This modification to SMOTE is referred to as the Adaptive Synthetic Sampling Method, or ADASYN, and was proposed to Haibo He, et al. in their 2008 paper named for the method titled “ADASYN: Adaptive Synthetic Sampling Approach For Imbalanced Learning.”

ADASYN is based on the idea of adaptively generating minority data samples according to their distributions: more synthetic data is generated for minority class samples that are harder to learn compared to those minority samples that are easier to learn.

ADASYN: Adaptive synthetic sampling approach for imbalanced learning, 2008.

With online Borderline-SMOTE, a discriminative model is not created. Instead, examples in the minority class are weighted according to their density, then those examples with the lowest density are the focus for the SMOTE synthetic example generation process.

The key idea of ADASYN algorithm is to use a density distribution as a criterion to automatically decide the number of synthetic samples that need to be generated for each minority data example.

ADASYN: Adaptive synthetic sampling approach for imbalanced learning, 2008.

We can implement this procedure using the ADASYN class in the imbalanced-learn library.

The example below demonstrates this alternative approach to oversampling on the imbalanced binary classification dataset.

Running the example first creates the dataset and summarizes the initial class distribution, then the updated class distribution after oversampling was performed.

A scatter plot of the transformed dataset is created. Like Borderline-SMOTE, we can see that synthetic sample generation is focused around the decision boundary as this region has the lowest density.

Unlike Borderline-SMOTE, we can see that the examples that have the most class overlap have the most focus. On problems where these low density examples might be outliers, the ADASYN approach may put too much attention on these areas of the feature space, which may result in worse model performance.

It may help to remove outliers prior to applying the oversampling procedure, and this might be a helpful heuristic to use more generally.

Scatter Plot of Imbalanced Dataset With Adaptive Synthetic Sampling (ADASYN)

Scatter Plot of Imbalanced Dataset With Adaptive Synthetic Sampling (ADASYN)

Further Reading

This section provides more resources on the topic if you are looking to go deeper.

Books

Papers

API

Articles

Summary

In this tutorial, you discovered the SMOTE for oversampling imbalanced classification datasets.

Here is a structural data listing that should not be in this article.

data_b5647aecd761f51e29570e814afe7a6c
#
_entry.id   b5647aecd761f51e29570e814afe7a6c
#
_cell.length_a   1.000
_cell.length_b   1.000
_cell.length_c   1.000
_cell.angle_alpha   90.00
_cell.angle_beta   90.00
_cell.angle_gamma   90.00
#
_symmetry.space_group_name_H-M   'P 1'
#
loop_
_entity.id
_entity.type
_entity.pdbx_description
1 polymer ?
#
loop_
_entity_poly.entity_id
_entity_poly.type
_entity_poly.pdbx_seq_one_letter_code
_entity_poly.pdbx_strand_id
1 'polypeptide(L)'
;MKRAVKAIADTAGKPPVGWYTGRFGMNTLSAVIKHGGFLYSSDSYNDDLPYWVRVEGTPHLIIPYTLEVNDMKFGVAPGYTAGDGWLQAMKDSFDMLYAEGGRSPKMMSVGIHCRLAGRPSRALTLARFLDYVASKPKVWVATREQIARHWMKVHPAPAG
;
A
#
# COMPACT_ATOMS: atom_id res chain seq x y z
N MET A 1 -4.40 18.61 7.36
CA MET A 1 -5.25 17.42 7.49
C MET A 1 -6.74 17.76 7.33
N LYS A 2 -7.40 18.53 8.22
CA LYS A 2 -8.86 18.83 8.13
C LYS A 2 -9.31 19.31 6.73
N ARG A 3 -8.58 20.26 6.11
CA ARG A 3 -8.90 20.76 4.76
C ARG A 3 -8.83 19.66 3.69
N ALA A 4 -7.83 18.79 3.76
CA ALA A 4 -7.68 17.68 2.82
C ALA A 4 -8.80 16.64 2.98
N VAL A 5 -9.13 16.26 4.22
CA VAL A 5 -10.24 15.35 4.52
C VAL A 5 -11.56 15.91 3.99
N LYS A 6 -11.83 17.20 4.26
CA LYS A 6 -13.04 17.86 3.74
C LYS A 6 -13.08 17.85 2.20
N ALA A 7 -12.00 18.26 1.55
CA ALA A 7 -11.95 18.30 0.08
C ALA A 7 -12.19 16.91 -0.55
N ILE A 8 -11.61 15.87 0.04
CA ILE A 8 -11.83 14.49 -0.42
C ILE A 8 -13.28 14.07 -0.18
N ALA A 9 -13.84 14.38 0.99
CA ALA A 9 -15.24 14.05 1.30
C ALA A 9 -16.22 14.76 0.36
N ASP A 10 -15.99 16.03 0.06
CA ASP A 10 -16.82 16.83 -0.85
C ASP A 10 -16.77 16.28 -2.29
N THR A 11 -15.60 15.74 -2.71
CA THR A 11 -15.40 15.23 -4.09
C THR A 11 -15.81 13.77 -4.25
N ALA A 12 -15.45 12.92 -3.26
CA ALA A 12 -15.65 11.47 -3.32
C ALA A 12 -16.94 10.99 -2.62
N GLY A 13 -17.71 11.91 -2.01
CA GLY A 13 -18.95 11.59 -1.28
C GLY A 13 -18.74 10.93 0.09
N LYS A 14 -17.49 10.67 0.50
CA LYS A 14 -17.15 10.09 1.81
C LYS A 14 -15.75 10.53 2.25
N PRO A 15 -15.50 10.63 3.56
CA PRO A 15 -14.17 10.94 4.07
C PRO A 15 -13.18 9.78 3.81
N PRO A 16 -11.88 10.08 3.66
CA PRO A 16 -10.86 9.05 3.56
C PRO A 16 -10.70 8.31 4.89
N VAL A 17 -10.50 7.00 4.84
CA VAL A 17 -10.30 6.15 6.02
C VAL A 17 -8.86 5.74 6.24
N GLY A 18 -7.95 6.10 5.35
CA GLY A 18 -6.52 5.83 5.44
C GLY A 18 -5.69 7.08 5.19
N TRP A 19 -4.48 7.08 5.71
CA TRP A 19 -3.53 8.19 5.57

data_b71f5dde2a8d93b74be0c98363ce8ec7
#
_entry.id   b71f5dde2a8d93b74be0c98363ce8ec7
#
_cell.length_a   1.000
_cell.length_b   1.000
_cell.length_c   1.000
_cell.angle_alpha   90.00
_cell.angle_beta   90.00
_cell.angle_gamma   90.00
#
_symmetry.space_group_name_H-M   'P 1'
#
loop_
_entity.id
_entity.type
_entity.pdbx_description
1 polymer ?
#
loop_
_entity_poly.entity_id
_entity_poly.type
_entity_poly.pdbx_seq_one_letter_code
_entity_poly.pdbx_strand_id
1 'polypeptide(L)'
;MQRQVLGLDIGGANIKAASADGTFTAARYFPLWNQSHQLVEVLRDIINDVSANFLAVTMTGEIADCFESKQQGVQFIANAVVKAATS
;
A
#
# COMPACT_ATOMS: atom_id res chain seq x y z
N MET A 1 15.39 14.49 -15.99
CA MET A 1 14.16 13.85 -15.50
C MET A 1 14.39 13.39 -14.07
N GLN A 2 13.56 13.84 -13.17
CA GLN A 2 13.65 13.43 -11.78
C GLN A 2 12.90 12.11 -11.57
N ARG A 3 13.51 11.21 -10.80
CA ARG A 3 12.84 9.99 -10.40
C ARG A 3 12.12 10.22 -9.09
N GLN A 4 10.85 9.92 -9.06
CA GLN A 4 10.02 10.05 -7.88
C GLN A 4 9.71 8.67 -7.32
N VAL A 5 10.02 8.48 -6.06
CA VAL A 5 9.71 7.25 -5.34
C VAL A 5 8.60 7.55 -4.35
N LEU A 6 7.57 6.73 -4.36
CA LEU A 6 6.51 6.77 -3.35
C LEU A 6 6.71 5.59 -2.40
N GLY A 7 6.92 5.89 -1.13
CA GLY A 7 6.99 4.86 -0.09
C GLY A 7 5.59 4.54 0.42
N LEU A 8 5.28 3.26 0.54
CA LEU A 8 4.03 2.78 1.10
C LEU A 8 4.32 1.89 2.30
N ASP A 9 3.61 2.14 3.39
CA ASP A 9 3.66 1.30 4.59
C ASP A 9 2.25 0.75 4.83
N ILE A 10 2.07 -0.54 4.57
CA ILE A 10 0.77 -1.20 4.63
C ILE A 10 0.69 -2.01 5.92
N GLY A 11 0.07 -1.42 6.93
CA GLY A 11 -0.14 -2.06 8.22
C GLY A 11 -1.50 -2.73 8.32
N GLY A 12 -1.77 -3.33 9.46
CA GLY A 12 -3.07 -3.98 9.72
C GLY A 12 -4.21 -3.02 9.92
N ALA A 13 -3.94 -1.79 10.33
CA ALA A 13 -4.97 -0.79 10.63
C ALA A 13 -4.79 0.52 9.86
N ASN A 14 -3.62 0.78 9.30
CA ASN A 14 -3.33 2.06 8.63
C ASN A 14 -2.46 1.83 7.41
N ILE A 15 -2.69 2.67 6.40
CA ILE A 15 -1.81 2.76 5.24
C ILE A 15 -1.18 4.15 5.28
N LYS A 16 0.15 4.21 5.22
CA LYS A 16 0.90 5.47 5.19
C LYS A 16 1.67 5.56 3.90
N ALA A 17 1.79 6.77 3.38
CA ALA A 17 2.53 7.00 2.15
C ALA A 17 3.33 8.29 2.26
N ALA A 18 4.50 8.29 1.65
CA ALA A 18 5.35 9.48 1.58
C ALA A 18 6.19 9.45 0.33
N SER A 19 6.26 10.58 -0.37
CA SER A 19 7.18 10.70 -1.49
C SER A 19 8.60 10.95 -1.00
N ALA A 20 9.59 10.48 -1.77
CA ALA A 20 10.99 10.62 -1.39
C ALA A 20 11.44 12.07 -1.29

Specifically, you learned:

  • How the SMOTE synthesizes new examples for the minority class.
  • How to correctly fit and evaluate machine learning models on SMOTE-transformed training datasets.
  • How to use extensions of the SMOTE that generate synthetic examples along the class decision boundary.

Do you have any questions?
Ask your questions in the comments below and I will do my best to answer.

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135 Responses to SMOTE for Imbalanced Classification with Python

  1. Markus January 17, 2020 at 10:52 pm #

    Hi

    print(‘Mean ROC AUC: %.3f’ % mean(scores))

    For calculatng ROC AUC, the examples make use of the mean function an not roc_auc_score, why?

    Thanks

    • Jason Brownlee January 18, 2020 at 8:48 am #

      The ROC AUC scores are calculated automatically via the cross-validation process in scikit-learn.

      • Ram pratapa April 1, 2020 at 6:13 pm #

        Hi Jason,
        Is there any way to use smote for multilabel problem.

        • Jason Brownlee April 2, 2020 at 5:44 am #

          Yes, you must specify to the smote config which are the positive/negative clasess and how much to oversample them.

  2. Camara Mamadou January 21, 2020 at 12:52 am #

    Hi Jason,

    thanks for sharing machine learning knowledge.

    How to get predictions on a holdout data test after getting best results of a classifier by SMOTE oversampling?

    Best regards!

    Mamadou.

    • Jason Brownlee January 21, 2020 at 7:15 am #

      Call model.predict() as per normal.

      Recall SMOTE is only applied to the training set when your model is fit.

      • Akil February 20, 2020 at 11:47 pm #

        Hi Jason,

        As you said, SMOTE is applied to training only, won’t that affect the accuracy of the test set?

        • Jason Brownlee February 21, 2020 at 8:23 am #

          Yes, the model will have a better idea of the boundary and perform better on the test set – at least on some datasets.

  3. Rafael Eder January 21, 2020 at 3:17 pm #

    Hi !
    SMOTE works for imbalanced image datasets too ?

    Best Regards;

    • Jason Brownlee January 22, 2020 at 6:17 am #

      No, it is designed for tabular data.

      You might be able to use image augmentation in the same manner.

      • Rafael Eder January 22, 2020 at 10:07 am #

        Yours books and blog help me a lot ! Thank you very much !

  4. brian January 31, 2020 at 12:28 am #

    Hi Jason, thanks for another series of excellent tutorials. I have encountered an error when running

    X, y = pipeline.fit_resample(X, y)

    on my own X & y imbalanced data. The error is :

    “ValueError: The specified ratio required to remove samples from the minority class while trying to generate new samples. Please increase the ratio.”

    from _validation.py”, line 362, in _sampling_strategy_float in imblearn/utils in the library.